Jupiter income has recently celebrated its 20th birthday. It has had just four managers over this time, if you count the caretaker manager between January and April 2000. The fund really hit the headlines after William Littlewood took it over in December 1990.
Its performance was way above any other equity income fund and considerably better than most UK growth funds, too. However, at the end of December 1999, ill-health unfortunately caused Littlewood to step down.
I remember meeting him that month and he said Vodafone, then around £4, was going to fall dramatically over the next two or three years. Of course, he was proved correct. Littlewood’s loss was clearly a great loss to Jupiter and it caused quite a commotion among intermediaries.
Many brokers took the opportunity to recommend that their clients sell Jupiter income despite the fact that, by April 2000, Jupiter had given the job to Tony Nutt.
What was amazing was that Nutt’s performance running Jupiter high income had been almost as good in the last few years as Littlewood’s. Not only that but Nutt had also already experienced running big funds in the 1980s at Lloyds TSB.
Frankly, I thought most of the broker community lost its head or perhaps it was seduced by commission for switching. Anyway, it was the wrong decision and Nutt has taken the fund to further success. The fund size is now over £4.1bn.
The history of Jupiter income is also interesting in that it shows exactly how an income fund should be working. A client who bought the fund at launch would now be receiving a yield of over 16 per cent on their original capital. That capital would itself have grown by almost 450 per cent. No wonder equity income funds are so popular. They have the exact same objectives as most private clients – an increasing income and capital growth.
Nutt’s style is benchmark-aware but he is careful not to get sucked in to holding stocks merely because they are a big part of the benchmark. He looks for shares that can deliver strong growth as these companies will also be able to produce rising dividends. There is no point in investing just for high yield if there is no growth in that income or capital.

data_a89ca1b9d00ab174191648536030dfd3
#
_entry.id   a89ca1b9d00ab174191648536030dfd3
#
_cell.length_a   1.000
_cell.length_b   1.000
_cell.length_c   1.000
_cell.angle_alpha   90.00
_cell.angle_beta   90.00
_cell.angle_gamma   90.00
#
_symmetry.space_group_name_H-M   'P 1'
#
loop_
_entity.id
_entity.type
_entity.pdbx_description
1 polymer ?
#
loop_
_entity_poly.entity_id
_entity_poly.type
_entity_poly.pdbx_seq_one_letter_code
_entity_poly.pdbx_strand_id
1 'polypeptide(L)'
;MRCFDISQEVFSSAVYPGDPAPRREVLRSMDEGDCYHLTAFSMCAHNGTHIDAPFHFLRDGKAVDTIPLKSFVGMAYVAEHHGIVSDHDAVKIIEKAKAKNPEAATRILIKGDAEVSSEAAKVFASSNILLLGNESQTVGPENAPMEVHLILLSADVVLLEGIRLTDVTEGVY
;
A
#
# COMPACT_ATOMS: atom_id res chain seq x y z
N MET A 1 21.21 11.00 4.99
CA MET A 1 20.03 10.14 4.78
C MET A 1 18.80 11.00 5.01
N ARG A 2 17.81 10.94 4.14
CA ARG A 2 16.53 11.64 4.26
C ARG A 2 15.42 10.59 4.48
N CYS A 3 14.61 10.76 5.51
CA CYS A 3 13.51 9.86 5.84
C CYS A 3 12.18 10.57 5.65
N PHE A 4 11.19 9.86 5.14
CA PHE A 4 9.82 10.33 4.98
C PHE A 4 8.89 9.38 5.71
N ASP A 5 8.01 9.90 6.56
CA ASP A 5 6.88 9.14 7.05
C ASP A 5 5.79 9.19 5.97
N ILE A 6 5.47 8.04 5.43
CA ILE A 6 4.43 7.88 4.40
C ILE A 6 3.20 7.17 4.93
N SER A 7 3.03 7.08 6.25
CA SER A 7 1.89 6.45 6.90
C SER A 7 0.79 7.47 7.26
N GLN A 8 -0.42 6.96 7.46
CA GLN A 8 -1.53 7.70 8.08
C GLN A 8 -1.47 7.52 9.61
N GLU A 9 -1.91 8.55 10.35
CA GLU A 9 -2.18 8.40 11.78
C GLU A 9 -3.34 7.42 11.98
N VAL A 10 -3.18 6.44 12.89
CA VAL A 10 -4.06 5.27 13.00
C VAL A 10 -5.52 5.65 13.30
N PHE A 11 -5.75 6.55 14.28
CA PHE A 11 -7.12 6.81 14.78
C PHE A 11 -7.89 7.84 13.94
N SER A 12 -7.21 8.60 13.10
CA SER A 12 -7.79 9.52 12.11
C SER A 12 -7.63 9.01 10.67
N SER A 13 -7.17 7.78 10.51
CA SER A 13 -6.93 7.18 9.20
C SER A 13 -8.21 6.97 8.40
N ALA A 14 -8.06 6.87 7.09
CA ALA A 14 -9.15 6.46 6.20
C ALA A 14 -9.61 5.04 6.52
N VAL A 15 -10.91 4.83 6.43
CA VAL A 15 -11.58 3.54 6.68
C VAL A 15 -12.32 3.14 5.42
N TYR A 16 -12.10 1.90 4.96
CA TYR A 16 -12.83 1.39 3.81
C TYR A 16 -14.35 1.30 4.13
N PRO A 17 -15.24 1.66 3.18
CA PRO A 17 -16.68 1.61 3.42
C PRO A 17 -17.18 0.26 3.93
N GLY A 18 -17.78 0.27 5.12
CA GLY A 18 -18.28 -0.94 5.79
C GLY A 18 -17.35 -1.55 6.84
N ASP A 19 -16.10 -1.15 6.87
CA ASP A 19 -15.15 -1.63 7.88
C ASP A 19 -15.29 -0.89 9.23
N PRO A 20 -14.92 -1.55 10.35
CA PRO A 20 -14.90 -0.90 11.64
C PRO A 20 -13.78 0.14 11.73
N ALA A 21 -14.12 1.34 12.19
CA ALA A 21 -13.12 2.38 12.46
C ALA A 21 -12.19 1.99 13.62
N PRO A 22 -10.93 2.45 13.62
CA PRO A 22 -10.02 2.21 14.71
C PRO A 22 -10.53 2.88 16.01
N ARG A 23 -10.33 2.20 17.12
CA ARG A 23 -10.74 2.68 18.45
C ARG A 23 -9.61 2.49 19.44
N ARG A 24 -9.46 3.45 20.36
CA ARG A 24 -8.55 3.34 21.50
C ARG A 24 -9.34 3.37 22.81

Nutt looks carefully at the long-term drivers of a business, in particular, the generation of free cashflow. After all, cash is the lifeblood of any company and dividends cannot be paid unless a company is generating plenty of it.
Management meetings are an important part of Nutt’s process. Some of these take place in the companies’ offices but Jupiter managers are in the fortunate position of having plenty of top companies visiting them.
The fund will typically have between 70 to 130 stocks, the actual number depending on how bullish Nutt feels. He is happy to take big positions in individual stocks but will often start with a much smaller one and increase it as his confidence in the company grows. Like many income fund managers, Nutt has been moving up the capitalisation scale.
By Nutt’s high standards, his fund has been going through a rough patch. One of the reasons for his underperformance is not so much what he has owned but what he has not. He had held mining stock for many years and made around 10 times his money in Antofagasta but his decision to sell out of the sector proved to be too early. Despite that, there were isolated successes. He sold Lonmin at £43 and it is only around £31 today.
His contrarian style can be seen in his current exposure to housebuilders and Persimmon is still one of his top holdings. With the Government committed to social housing, Nutt believes strongly that the housebuilding industry has considerably further to go.
Given the troubled times we are living in, I have always felt that an experienced fund manager who has seen market falls is where you should be investing.
Nutt is a cool individual who will keep his head while all around him are losing theirs.
The fund remains on our buy list and we hope Nutt will be staying on for a significant time yet at Jupiter.
Mark Dampier is head of research at Hargreaves Lansdown